The Escape from Oppression and Poverty: A Developmental History of Korea
Myung Soo Cha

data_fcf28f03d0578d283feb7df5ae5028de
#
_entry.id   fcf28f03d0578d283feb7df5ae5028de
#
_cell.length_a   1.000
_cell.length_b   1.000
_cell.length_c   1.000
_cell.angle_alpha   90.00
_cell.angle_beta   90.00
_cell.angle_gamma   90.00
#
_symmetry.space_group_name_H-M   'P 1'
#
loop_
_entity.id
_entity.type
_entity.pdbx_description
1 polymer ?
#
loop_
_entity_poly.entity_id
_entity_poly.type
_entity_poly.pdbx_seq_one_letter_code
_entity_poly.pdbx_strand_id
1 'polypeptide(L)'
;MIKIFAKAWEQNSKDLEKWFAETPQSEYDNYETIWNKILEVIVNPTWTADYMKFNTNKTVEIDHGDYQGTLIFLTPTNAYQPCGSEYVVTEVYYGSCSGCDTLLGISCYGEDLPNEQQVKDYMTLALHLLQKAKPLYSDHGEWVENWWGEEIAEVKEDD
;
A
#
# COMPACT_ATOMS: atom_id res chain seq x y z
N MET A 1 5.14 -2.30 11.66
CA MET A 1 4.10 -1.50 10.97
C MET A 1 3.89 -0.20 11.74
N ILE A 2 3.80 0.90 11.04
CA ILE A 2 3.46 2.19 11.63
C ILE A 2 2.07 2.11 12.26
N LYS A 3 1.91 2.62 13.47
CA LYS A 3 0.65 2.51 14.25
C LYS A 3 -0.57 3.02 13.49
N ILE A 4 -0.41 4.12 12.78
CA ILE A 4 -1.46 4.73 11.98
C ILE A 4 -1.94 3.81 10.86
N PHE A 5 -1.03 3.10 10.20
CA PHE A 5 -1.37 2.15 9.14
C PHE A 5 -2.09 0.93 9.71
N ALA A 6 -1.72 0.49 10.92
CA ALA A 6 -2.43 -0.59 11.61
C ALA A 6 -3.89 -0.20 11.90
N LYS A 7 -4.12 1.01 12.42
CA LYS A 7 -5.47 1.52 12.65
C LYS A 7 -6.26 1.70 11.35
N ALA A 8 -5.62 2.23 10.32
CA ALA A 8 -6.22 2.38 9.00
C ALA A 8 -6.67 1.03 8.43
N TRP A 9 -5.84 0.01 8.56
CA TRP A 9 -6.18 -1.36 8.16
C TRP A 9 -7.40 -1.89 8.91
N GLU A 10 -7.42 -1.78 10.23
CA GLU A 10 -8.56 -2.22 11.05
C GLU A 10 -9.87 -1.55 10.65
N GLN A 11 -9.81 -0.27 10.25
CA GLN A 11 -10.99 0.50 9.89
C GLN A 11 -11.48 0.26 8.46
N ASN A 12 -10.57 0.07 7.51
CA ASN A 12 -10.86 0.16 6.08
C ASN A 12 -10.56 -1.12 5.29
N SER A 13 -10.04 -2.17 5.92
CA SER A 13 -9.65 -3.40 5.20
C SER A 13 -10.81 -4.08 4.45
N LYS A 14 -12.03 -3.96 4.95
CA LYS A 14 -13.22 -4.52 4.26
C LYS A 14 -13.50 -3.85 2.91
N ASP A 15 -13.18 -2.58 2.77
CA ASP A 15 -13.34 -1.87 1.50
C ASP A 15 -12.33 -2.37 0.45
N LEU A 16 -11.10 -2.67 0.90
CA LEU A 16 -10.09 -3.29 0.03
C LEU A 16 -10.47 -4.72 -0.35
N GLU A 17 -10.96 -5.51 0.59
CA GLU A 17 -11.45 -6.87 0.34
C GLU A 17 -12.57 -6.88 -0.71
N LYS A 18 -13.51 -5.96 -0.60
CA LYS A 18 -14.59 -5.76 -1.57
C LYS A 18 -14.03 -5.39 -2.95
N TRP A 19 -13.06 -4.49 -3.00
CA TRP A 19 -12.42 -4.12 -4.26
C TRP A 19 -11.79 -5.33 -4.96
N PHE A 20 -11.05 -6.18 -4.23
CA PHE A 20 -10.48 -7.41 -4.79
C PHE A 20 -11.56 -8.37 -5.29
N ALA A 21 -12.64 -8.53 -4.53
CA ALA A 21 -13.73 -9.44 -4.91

This book argues that the South Korean democracy and growth miracles are contingent and interdependent developments driven by geopolitical shocks. The imposition of colonial rule in 1910 provided a necessary condition for the occurrence of the twin miracles, which required the de-colonization in 1945 as a sufficient condition. Replacing the rule of power with the rule of law, Japanese rulers established market institutions, which were augmented with democracy brought to South Korea by the U.S. to counter the Soviet-backed North Korean regime. Democracy grew on the economic and social ground flattened by the post-colonial land redistribution to dismantle the financial repression, which had been introduced to achieve import substitution or to promote exports by diverting returns to capital from savers to targeted firms. Rising deposit interest rates led households to replace child quantity with physical capital to provide for old age, causing the savings ratio to rise consistently and rapidly. The financial de-regulation also triggered the shift from child quantity to quality speeding up technological progress. The passage from labor to capital abundance and faster productivity growth caused incomes to grow rapidly expanding the demand for civil liberty and political freedom and finalizing the transition from limited to open access order.
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